New Haven Police Department Chief Frank Limon will resign this November after a tough 20 months in the top job.

Mayor John DeStefano Jr. announced Limon’s resignation, effective Nov. 15, at a City Hall press conference Monday afternoon, ending speculation that erupted over the weekend following reports Limon had cleared out his office and local condominium in advance of a trip to Illinois that started Friday. Those reports suggested the chief was not simply on leave to recuperate his health and attend a police conference, but rather making a permanent exit from the department, which he joined last April.

“[The decision was reached] after two weeks of discussions regarding [Limon’s] personal circumstances and goals for the department,” DeStefano said at the press conference, adding that he will announce Limon’s replacement at a press conference 3 p.m. Tuesday.

Since arriving from Chicago, Limon has presided over a 9 percent reduction in the Elm City’s overall crime rate this year, even as New Haven slugs through its deadliest year since 1994 — the homicide count for 2011 sits at 27. Calls for Limon’s departure picked up after the NHPD Union’s Feb. 3 landslide vote of “No Confidence” against him, with members citing departmental mismanagement and inability to connect with rank-and-file officers.

But DeStefano said that Limon’s departure was due to mutual agreement, and that he had no cause to dismiss the chief. Limon will continue his contractual relationship with the department through June 2012 as a consultant, DeStefano said, continuing his initiatives with violence and community intervention. He added that Limon will earn $90,000 during this time, a package that came from discussions these past two weeks.

Even if he wanted to, DeStefano could not have sacked Limon thanks to the city’s charter, which offers job protection to the police chief through his four-year contract unless he commits some criminal activity or egregious offense.

Still, much of Monday’s attention focused on the secrecy behind Limon’s departure. As of Sunday evening, both City Hall spokesman Adam Joseph and NHPD spokesman David Hartman stressed that Limon was still police chief despite his departure. Those claims ran counter to those of mayoral candidate Jeffrey Kerekes and former NHPD union president Sgt. Louis Cavaliere, who said they received multiple reports from officers that Limon’s departure was permanent.

“My concern, like that of a lot of other people, is why the city didn’t handle the information [of Limon’s departure] properly,” said NHPD Union president Arpad Tolnay in an interview Monday before DeStefano’s press conference. “I’m going to step out of a limb and say, if this is a small peek at how politics is conducted here in New Haven, then maybe it’s time to switch things up.”

When asked if his actions amounted to lying, DeStefano replied that he acted as he saw fit. But he said that “speculation had become so rampant” that he felt it would have been a mistake not to announce Limon’s departure today.

Following the press conference, Kerekes said that DeStefano still had some questions to answer regarding the manner of Limon’s departure.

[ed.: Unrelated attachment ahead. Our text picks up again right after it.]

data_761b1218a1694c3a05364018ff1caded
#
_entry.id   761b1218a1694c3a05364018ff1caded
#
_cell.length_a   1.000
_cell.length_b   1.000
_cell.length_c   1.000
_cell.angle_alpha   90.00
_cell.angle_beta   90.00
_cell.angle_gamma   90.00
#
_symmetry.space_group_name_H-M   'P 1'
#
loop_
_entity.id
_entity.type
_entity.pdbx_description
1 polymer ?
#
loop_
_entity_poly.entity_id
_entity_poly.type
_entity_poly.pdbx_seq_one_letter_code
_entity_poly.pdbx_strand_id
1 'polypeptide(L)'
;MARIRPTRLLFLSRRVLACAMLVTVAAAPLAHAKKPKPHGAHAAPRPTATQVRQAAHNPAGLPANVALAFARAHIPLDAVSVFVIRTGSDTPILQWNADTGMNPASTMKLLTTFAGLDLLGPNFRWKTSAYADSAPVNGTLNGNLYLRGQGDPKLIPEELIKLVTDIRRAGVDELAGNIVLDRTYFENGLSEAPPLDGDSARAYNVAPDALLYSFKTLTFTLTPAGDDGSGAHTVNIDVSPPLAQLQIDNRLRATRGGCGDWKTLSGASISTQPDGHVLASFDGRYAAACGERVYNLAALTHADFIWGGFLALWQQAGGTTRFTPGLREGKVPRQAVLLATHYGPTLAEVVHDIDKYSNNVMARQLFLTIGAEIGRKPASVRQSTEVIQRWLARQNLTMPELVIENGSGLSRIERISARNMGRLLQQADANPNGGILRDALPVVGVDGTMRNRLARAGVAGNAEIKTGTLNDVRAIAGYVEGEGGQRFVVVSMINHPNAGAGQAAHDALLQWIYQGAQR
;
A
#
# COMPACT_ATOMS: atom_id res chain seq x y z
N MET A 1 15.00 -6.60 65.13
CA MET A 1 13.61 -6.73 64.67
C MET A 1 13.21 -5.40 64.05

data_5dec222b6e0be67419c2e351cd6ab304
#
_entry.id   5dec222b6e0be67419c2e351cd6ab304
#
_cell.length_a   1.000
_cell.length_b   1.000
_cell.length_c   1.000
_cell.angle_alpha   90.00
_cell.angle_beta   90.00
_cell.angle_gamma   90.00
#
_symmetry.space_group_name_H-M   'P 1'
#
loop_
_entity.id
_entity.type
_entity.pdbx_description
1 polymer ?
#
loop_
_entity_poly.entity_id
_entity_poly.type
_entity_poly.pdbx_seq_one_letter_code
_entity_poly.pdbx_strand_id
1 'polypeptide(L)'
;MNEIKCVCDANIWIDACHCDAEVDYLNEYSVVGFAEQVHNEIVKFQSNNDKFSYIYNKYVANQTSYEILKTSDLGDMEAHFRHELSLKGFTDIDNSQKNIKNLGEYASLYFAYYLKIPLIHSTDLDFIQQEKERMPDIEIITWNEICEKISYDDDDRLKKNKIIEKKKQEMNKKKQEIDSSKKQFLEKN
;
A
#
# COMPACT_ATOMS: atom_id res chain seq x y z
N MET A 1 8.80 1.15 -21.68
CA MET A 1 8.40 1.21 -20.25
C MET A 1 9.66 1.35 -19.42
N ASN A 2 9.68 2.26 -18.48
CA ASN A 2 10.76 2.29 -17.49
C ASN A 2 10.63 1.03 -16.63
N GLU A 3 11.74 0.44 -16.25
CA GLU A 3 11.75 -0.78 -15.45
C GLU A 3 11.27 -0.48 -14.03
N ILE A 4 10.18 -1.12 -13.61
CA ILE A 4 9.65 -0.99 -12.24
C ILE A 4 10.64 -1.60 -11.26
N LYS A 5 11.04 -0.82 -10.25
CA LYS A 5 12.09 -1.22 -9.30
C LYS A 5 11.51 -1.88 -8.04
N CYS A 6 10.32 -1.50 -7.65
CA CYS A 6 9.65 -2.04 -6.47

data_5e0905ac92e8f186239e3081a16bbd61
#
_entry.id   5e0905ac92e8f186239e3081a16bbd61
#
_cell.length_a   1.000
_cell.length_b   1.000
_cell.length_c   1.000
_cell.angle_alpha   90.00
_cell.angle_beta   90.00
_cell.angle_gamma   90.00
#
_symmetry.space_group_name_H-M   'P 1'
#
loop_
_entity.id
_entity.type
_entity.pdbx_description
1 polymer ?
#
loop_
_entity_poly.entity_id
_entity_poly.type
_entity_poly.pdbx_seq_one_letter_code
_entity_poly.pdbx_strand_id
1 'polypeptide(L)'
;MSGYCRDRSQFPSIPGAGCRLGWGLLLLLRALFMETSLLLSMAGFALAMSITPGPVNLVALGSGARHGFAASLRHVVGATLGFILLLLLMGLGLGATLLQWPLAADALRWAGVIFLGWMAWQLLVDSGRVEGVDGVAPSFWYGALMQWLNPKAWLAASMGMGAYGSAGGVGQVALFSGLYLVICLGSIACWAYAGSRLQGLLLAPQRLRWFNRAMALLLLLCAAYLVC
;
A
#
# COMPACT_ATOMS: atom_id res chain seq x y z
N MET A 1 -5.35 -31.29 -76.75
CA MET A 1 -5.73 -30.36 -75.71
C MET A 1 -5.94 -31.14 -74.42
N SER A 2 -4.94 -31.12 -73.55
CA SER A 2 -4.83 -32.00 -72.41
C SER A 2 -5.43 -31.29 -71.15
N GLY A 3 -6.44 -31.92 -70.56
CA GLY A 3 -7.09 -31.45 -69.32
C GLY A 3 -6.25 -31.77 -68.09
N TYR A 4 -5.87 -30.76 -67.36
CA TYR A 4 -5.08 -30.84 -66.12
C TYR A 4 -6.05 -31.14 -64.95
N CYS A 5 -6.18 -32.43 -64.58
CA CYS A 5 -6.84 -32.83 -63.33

“It’s a credibility issue,” Kerekes said, adding that neither the public nor the Board of Aldermen had a say in selecting the new chief. Kerekes is running to unseat DeStefano in the city’s Nov. 8 mayoral election.

In an interview Sunday night, Kerekes charged that Limon’s departure would be the result of mismanagement starting at City Hall, where DeStefano has gone through six police chiefs in his 18-year tenure because of his tendency to “micro-manage”. DeStefano has caused morale issues within the department because officers are promoted “based on who they know and not what they do,” Kerekes said.

Hartman deferred Monday afternoon to City Hall for comment on the selection of the new chief, explaining that the NHPD does not appoint its new chief.

Ward 12 Alderman Gerald Antunes, who serves as the vice chair of the city’s public safety committee, said the Board of Alderman has not yet been given information about or an opportunity to weigh in on Limon’s replacement. He said his committee had expected the chief to resign for some time, though declined to say how long he has known about the situation.

When asked whether Dean Esserman, a former Providence Police Department chief and NHPD assistant chief, was in contention to replace Limon, Tolnay said he had heard the name discussed. Tolnay added he was unsure about other individuals in the running for the chief’s job.

Current Assistant Chief John Velleca will serve as the department’s acting chief until Limon’s resignation in November.

Yale Police Department Chief Ronnell Higgins said though he was similarly in the dark about who the mayor has picked to run the NHPD, he looks forward to working with Velleca and the new chief. The impact of the new NHPD chief on the YPD’s operations will be minimal, he added.

“When I learned the news [of Limon’s departure], I immediately called the acting chief and stressed our commitment to working with him and he expressed the same back to me,” Higgins said.

Velleca currently heads the NHPD’s investigative services division.